Authorities in Beijing have released the latest version of the country’s draft Personal Information Protection Law, affirming that it further improves rules on the processing of personal information, targeting in particular the collection of personal information and “big data killing.”
Big data killing refers to the phenomenon whereby a product’s price, when seen by returning customers, is set much higher than new customers for the same goods or services.
According to a survey conducted by the Beijing Consumers Association, over 80% of respondents believed that big data killing was quite common, and over 50% of the respondents said that they had experienced big data killing practices personally.
At the beginning of this year, the China Consumers Association said that some firms used algorithms to discriminate in pricing practices. For example, different prices are set by companies for new and old users, but the price that members will see is higher than that of ordinary users. Other companies may set different prices for consumers located in different regions. Users who browse web pages many times may face price increases. Some enterprises even use complicated promotion rules and algorithms to implement price confusion settings to attract certain consumers who have difficulty in calculating real prices.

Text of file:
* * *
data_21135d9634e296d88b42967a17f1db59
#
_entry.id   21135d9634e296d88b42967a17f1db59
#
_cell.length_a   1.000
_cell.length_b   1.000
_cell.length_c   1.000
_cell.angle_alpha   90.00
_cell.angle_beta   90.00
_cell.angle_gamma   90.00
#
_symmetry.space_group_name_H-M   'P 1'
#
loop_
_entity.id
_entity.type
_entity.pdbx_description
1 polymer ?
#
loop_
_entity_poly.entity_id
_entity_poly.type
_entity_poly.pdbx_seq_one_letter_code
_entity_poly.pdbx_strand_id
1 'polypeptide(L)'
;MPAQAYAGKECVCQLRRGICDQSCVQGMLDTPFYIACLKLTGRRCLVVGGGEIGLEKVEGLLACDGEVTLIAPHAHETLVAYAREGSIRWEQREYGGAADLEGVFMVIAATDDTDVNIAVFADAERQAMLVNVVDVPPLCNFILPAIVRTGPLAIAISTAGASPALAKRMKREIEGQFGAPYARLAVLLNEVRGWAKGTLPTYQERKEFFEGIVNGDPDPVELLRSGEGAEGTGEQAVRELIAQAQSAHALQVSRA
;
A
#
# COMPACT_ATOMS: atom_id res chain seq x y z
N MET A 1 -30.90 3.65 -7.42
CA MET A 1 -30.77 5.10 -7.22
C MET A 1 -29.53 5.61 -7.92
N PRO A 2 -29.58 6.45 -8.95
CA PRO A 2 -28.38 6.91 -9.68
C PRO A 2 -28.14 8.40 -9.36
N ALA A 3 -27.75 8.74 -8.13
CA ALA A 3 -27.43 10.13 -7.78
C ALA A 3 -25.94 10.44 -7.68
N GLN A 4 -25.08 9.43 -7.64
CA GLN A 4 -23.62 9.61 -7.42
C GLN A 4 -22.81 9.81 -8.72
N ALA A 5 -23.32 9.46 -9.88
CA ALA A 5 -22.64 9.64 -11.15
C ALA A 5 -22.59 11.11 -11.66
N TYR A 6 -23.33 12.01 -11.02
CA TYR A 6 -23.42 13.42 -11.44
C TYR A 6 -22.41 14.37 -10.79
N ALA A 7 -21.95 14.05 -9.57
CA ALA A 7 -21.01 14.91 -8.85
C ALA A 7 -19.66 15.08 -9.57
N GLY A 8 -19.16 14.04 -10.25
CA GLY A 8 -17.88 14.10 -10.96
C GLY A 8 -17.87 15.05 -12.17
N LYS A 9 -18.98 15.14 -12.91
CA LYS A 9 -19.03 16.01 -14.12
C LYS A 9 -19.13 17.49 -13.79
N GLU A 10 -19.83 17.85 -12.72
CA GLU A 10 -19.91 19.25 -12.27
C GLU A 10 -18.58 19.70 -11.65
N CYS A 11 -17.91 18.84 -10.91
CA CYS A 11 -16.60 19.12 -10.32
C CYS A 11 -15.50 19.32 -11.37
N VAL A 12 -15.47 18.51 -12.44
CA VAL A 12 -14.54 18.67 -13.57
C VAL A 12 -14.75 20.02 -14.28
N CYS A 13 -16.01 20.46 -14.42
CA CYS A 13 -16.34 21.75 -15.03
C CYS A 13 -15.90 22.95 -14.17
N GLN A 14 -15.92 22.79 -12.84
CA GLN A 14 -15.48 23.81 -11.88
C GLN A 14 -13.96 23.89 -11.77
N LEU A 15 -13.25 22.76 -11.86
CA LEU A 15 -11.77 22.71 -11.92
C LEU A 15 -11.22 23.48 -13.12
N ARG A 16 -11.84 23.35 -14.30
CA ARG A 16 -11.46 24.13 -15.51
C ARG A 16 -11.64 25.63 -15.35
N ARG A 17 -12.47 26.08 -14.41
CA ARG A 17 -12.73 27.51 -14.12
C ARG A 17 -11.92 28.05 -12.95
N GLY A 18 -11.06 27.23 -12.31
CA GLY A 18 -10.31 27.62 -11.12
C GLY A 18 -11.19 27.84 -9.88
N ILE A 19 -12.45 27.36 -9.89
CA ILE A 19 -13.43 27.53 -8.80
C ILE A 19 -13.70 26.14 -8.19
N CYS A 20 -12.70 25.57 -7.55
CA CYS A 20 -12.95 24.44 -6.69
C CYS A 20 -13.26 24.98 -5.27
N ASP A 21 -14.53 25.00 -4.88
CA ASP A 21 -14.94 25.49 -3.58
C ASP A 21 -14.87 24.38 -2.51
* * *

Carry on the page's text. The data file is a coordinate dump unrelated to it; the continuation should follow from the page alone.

A reporter from Economic Information Daily conducted an experiment on a online ride-hailing platform and found that the fare displayed to users who often used the platform at the same time and at the same place was estimated at 69.03 yuan ($10.65). However, to users who didn’t often use the platform, the fare was estimated to be just 51.18 yuan, including 17.05 yuan of a deducted coupon. However, the reporter found that even if the user didn’t use coupons to deduct the fare, the users who didn’t often use the platform still received a quote of 68.23 yuan – cheaper than the fare displayed by common users by 0.8 yuan.
Experts believe that the deeper problem of “big data killing” lies in the improper protection and utilization of user data by large tech firms. In addition to enhancing the supervision intensity and increasing the legal penalties for related behavior, they contend it is necessary to continuously strengthen institutional constraints.